Like any high school student, Cody Dietz enjoyed spending time with his friends more than other activities – like being with mom. He had slept at his friends’ houses numerous times and would often enjoy Netflix binges or hours of video games on Friday nights or the weekend.
But after one visit to a friend’s, his mom hadn’t heard from him for hours. She grew worried. When she didn’t hear from him the next morning, she started to panic – Cody had never ignored her for this long no matter how mad he was at her. She gave him a call. And that’s when she heard the strangeness in his voice that confirmed her worst fears.
Cody grew up in York, Pennsylvania and for all extent and purposes, he was a normal kid. At least he was until life changed for the teen in 2008.
His life had been the epitome of normal. He lived at home with mom, Bonnie, his dad and sister. Cody loved being with his friends. He often spent the night at his friends’ houses to hang out.
But in June 2008, Cody decided to do some drinking. He went out with his friends and binge drank until he was hammered, then he decided to stay over his friend’s house so mom wouldn’t find out.
The next day, Bonnie was terrified. Cody hadn’t come home and didn’t pick up his phone when she called repeatedly.
Their panic escalated. Then a friend called Cody’s parents. The friend held the phone up to Cody, but all his parents heard was gargling. Something was horrifically wrong with this “normal” 17-year-old boy.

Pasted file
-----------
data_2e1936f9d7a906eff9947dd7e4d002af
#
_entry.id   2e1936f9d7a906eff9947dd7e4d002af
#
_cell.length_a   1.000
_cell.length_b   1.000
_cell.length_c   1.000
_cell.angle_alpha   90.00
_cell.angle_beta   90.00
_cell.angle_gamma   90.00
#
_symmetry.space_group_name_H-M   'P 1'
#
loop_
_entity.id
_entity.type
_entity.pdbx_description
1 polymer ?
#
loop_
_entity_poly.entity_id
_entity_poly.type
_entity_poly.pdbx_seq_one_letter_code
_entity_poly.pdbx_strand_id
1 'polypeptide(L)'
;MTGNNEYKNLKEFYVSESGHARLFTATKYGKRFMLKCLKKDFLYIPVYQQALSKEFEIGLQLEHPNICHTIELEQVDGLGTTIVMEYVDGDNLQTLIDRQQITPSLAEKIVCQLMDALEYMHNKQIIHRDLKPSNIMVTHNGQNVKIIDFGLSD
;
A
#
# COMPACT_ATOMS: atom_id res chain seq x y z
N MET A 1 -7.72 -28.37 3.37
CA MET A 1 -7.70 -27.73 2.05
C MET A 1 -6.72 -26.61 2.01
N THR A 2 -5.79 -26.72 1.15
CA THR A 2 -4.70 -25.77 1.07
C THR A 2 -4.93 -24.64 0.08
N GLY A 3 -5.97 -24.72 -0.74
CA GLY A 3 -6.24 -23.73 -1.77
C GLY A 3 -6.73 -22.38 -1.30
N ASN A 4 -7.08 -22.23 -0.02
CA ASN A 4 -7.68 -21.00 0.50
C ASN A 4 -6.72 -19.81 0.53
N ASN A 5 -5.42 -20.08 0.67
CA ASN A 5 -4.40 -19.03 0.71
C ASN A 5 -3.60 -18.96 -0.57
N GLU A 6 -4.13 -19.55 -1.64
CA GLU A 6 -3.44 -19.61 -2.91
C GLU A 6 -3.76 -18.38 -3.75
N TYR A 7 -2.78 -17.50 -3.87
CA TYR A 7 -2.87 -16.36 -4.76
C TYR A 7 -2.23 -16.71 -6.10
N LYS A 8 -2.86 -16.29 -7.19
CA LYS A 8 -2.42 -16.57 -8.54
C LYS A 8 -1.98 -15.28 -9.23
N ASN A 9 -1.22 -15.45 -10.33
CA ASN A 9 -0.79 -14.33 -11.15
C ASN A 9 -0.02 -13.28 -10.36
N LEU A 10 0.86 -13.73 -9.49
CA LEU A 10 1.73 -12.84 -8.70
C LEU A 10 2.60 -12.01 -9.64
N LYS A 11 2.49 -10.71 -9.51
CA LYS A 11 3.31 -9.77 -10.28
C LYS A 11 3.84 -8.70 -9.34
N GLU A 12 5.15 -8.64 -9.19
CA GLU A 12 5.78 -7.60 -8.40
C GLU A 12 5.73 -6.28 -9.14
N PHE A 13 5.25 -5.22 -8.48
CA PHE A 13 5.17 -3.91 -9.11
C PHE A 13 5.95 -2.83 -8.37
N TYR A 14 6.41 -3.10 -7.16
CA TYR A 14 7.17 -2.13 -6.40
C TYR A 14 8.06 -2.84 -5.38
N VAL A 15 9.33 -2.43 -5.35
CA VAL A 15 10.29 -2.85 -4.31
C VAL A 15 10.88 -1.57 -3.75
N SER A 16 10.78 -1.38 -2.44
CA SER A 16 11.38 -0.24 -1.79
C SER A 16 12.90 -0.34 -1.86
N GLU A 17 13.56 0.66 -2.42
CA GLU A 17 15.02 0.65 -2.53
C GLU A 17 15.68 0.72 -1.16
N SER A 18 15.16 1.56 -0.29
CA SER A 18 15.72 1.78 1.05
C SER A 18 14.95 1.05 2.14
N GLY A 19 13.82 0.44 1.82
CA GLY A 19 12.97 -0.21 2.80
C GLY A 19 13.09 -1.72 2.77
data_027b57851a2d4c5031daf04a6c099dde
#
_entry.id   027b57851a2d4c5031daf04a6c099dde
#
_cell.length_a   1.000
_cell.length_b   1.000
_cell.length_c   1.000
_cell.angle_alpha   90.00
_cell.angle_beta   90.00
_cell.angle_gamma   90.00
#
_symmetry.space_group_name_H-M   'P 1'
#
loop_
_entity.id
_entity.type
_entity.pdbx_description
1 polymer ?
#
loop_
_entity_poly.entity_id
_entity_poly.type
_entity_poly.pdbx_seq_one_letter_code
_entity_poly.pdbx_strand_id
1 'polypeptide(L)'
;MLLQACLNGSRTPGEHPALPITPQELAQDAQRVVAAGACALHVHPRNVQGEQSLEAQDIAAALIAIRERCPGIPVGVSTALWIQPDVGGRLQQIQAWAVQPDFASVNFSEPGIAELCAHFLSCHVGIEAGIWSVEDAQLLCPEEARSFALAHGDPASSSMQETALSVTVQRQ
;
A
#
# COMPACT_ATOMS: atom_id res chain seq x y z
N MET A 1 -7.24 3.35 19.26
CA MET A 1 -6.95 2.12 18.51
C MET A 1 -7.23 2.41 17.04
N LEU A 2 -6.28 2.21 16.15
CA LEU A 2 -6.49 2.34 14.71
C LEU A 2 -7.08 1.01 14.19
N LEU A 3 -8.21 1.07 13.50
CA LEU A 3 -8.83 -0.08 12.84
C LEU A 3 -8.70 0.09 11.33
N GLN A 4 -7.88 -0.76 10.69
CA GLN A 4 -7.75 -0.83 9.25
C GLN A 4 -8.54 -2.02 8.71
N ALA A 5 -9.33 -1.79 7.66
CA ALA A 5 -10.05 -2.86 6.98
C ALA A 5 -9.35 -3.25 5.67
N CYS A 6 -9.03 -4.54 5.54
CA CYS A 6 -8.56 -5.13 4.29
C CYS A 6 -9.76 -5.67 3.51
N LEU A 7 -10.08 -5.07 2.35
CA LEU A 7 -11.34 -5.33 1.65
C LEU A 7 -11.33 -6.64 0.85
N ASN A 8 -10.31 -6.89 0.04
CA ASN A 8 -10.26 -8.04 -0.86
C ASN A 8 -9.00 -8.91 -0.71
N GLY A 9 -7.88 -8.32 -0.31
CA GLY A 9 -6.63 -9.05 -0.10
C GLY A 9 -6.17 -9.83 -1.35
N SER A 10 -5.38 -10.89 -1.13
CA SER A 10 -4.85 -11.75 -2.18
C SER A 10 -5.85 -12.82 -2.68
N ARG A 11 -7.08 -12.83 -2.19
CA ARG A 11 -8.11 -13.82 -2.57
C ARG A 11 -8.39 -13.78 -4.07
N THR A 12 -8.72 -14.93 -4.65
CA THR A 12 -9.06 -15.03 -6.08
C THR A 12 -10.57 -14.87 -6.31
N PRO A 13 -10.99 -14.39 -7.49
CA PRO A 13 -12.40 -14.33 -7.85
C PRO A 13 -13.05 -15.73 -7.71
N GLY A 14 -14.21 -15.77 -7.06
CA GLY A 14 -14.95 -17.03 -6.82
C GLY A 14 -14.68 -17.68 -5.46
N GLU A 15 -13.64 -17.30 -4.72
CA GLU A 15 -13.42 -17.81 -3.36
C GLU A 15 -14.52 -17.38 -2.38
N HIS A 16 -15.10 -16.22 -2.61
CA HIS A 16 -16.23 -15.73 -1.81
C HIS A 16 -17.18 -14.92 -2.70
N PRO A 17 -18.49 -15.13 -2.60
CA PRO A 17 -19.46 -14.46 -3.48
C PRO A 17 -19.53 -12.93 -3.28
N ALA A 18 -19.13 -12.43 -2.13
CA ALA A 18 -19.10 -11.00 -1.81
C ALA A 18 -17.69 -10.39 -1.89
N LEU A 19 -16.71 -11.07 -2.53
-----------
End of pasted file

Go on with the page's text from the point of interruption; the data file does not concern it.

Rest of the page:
An adult came on the phone and told Cody’s parents the truth.
“Your son’s incoherent,” he said, as Bonnie later relayed to the Penn State website. “I want to call 911.”
Then they rushed Cody off to the nearby York Hospital.
That’s when things went from bad to worse. Cody had suffered a major stroke. The left side of his brain was damaged. His condition was worse than their fears had allowed and he was helicoptered over to Penn State Milton S. Hershey Medical Center for emergency treatment.
When Cody arrived, neurologist Dr. Ray Reichwein knew it looked bad. “The timeline of the diagnosis is key,” he told Penn Live in 2012. “Many of the therapies have the best outcome when done within six hours. Cody’s delay in diagnosis was close to 12 hours.”
Because Cody thought he was invincible, he put his life at risk. He and his friends should have called 911 as soon as the symptoms of the stroke presented themselves.
“Cody had lots of brain swelling and no place for it to go,” Reichwein told Penn Live. “His type of stroke carries an 80 percent chance of death and his was probably close to 100 percent without further intervention.”
To keep the teen alive, doctors were forced to lower his temperature to 33°F.
Then God stepped in to perform a miracle. Within a month, Cody was speaking.
Now 2-years after his stroke, Cody is full recovered. That’s God for you.